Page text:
This reclusive, robotic guitarist (whose personal brand of shred encompasses the most out-there elements of art rock, heavy metal, hip-hop and free jazz) is never seen in public without a white mask on his face or a fried-chicken bucket on his head.
According to legend, the latter helps him harness the spirits of all slain and martyred chickens, without which he is powerless.
Buckethead has visited Disneyland hundreds of times (He even claims to have jammed with Haunted Mansion house band) and dreams of building his own surreal theme park, Bucketheadland. For more on that, head here.
Guitarist and founding member of the world's first psychedelic band, the 13th Floor Elevators, Erickson has claimed at times to be from Mars, and his songs are filled with convincing references to aliens, demons and reincarnation.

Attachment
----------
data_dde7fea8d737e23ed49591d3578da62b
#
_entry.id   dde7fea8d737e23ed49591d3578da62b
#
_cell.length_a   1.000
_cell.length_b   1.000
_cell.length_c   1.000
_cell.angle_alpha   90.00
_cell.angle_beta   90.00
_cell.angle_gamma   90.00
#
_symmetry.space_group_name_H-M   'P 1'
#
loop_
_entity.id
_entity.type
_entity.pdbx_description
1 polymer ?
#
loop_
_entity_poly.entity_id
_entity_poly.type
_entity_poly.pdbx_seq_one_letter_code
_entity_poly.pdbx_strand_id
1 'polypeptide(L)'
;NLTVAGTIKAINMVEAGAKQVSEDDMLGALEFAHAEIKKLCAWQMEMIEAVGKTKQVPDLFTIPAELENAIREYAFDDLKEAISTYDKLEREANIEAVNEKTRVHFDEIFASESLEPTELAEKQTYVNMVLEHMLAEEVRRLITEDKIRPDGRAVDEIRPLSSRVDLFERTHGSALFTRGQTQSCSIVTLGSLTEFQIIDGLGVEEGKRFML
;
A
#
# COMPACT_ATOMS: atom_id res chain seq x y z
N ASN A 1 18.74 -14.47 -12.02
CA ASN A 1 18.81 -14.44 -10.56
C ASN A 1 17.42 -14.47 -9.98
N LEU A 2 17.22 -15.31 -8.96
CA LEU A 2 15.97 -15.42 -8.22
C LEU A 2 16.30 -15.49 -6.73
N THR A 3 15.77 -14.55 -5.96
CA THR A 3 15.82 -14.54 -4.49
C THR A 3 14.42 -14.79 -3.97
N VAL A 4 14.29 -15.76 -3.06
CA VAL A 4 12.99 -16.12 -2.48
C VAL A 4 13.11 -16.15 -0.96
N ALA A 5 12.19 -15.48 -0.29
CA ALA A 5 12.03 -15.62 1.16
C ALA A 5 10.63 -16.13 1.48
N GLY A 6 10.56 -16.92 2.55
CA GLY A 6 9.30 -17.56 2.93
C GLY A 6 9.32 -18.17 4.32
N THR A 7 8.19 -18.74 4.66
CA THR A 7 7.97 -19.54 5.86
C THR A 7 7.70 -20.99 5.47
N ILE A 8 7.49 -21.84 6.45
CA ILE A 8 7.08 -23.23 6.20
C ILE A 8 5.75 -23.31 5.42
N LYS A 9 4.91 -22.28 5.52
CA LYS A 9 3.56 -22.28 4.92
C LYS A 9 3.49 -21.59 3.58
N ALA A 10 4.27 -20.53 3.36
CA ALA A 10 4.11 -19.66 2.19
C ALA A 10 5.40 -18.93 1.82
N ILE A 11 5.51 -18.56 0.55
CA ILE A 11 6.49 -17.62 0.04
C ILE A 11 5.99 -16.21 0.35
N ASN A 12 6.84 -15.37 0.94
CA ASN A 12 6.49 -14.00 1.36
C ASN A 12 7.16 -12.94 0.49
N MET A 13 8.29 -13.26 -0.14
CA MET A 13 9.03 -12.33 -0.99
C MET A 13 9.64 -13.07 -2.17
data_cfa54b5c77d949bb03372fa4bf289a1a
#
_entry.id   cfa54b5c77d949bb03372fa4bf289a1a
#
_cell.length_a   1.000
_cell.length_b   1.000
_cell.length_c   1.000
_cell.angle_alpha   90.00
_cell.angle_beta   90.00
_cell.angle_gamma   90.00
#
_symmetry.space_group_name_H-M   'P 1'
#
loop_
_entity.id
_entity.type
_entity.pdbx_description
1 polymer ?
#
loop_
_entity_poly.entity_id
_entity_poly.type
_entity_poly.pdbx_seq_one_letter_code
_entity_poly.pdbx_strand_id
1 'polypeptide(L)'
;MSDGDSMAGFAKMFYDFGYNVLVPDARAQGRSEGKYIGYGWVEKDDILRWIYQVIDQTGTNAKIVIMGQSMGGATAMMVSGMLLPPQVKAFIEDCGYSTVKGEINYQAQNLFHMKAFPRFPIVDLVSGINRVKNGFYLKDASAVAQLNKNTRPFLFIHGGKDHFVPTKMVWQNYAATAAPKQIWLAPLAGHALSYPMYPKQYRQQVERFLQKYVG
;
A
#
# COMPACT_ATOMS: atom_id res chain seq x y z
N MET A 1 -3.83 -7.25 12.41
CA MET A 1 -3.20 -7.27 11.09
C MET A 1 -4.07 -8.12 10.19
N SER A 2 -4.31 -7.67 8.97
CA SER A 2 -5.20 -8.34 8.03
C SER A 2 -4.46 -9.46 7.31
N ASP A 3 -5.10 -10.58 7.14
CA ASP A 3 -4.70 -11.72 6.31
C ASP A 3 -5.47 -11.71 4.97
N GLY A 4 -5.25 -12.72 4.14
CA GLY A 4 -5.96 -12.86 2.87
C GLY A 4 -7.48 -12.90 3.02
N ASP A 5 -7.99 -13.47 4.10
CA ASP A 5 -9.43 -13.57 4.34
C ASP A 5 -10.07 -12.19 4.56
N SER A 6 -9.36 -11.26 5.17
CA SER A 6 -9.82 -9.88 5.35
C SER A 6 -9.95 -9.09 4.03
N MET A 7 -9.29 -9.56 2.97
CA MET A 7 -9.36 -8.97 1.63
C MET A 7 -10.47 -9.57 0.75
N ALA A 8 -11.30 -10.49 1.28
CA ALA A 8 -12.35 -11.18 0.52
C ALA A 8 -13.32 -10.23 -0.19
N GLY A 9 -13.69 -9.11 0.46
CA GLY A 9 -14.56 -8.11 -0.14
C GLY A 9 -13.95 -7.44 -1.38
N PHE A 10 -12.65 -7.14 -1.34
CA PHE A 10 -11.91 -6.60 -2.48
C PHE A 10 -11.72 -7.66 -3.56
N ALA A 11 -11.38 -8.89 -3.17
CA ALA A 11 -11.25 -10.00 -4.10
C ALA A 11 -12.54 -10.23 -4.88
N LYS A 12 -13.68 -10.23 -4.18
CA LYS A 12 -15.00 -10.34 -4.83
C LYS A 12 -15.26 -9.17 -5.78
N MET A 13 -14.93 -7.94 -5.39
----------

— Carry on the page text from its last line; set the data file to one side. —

Busted for pot in 1969, he tried to beat the rap by pleading insanity. Although his habit of tripping four to five times a day might have already qualified Erickson for the nuthouse, the ensuing three-year incarceration (complete with Thorazine and shock treatments) in Texas' Rusk State Hospital for the Criminally Insane certainly didn't help.
Roky recorded prolifically in the Seventies and Eighties, but he currently spends most of his time at home.
The very definition of "weird beard," Wood has always cut a uniquely hirsute figure in the world of English rock. A worrying number of his songs for Sixties psych-pop legends the Move dealt with paranoia, insanity and mental anguish and allegedly resulted from the band's manager instructing Wood to "write about what you know."
An inventive guitarist capable of everything from shuddering power chords to delicate classical filigrees, Wood spent much of the Seventies cranking out Phil Spector-meets-Sha-Na-Na Fifties pastiches with Wizzard, doubtless scarring countless impressionable youngsters for life with his hideous glam-clown makeup.
Like the man himself, former Kiss guitarist Ace Frehley's playing remains maddeningly unpredictable—to this day, he can sound like a teenager who's just picked up his first electric — but he always injected Kiss with a jolt of electricity.